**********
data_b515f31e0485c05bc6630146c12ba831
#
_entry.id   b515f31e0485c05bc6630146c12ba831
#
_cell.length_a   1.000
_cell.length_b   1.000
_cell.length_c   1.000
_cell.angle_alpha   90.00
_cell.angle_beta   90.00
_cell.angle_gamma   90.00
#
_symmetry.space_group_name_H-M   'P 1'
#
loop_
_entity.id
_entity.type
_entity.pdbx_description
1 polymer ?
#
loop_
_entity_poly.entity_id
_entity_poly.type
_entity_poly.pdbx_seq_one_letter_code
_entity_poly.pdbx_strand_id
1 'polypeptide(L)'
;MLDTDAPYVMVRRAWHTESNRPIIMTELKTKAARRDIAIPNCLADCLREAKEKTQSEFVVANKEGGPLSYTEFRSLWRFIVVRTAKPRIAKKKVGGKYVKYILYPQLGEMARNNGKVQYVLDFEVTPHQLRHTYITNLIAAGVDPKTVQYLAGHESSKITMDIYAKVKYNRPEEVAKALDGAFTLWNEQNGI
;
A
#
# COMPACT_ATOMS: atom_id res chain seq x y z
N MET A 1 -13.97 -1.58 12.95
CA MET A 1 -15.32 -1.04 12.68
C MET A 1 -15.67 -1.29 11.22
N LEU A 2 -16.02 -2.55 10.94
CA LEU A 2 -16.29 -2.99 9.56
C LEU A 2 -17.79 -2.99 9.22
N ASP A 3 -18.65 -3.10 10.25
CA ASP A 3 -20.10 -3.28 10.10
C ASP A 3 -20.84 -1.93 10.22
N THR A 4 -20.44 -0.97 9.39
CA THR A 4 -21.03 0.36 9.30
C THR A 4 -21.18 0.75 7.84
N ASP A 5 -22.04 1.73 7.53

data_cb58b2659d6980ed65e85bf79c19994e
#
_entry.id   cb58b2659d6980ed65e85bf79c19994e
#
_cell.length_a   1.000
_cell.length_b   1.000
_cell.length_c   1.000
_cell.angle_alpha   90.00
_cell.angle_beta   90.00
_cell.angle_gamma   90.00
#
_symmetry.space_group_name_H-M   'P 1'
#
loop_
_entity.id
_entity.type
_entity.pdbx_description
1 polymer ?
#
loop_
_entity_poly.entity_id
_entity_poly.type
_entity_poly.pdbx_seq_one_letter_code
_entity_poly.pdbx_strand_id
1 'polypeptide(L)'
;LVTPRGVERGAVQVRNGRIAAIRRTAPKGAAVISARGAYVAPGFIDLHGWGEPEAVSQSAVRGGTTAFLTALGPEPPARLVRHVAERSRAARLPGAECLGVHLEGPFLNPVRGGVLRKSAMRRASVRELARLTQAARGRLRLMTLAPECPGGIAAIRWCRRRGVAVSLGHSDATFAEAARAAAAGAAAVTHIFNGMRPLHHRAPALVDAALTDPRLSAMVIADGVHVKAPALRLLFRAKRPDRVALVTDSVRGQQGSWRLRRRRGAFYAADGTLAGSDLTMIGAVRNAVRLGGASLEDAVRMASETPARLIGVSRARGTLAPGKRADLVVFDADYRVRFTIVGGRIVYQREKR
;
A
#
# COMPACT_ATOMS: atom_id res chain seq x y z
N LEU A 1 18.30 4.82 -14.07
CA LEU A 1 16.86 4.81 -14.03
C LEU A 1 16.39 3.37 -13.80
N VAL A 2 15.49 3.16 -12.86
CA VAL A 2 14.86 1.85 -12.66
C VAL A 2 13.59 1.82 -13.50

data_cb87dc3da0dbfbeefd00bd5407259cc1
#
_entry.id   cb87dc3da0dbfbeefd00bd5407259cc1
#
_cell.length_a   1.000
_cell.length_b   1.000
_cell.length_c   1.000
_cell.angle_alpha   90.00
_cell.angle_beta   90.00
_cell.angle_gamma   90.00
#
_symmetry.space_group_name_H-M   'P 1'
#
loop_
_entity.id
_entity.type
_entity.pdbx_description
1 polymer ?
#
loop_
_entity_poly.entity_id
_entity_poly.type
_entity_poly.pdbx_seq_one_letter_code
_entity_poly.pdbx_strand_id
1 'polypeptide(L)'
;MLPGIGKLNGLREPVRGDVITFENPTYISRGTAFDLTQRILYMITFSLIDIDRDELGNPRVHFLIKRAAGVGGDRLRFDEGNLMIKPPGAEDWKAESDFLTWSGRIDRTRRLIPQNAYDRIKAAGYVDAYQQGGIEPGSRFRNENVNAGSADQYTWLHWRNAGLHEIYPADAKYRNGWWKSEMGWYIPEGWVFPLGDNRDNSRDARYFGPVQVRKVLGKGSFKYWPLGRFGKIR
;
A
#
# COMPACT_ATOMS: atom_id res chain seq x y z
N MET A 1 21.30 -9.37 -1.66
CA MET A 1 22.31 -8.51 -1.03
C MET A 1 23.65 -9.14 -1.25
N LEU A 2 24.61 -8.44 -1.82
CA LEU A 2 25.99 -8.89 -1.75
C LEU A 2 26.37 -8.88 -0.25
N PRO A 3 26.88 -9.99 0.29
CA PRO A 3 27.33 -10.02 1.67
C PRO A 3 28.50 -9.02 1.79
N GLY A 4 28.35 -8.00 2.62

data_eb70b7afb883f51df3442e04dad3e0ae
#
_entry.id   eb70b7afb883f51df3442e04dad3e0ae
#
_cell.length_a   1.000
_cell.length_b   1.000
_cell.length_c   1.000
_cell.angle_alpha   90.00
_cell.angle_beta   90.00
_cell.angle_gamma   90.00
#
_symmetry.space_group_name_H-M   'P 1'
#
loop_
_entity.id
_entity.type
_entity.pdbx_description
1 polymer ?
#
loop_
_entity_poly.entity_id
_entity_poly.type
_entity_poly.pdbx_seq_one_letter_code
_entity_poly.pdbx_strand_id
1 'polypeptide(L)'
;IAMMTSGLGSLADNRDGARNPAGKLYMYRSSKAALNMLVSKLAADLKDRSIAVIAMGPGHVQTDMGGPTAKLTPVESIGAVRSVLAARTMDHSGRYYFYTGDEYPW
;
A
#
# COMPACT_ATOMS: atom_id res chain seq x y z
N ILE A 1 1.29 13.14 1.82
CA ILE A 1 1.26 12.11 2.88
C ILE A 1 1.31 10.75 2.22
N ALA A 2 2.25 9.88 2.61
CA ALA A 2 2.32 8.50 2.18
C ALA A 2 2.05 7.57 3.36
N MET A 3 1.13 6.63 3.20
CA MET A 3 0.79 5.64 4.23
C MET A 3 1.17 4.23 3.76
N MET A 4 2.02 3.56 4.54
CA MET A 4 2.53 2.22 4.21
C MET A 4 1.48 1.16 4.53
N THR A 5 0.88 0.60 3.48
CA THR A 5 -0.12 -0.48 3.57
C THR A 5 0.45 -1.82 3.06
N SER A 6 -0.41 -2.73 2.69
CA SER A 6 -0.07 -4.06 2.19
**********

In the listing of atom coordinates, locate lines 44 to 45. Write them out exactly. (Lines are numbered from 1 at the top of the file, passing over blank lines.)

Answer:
data_cb58b2659d6980ed65e85bf79c19994e
#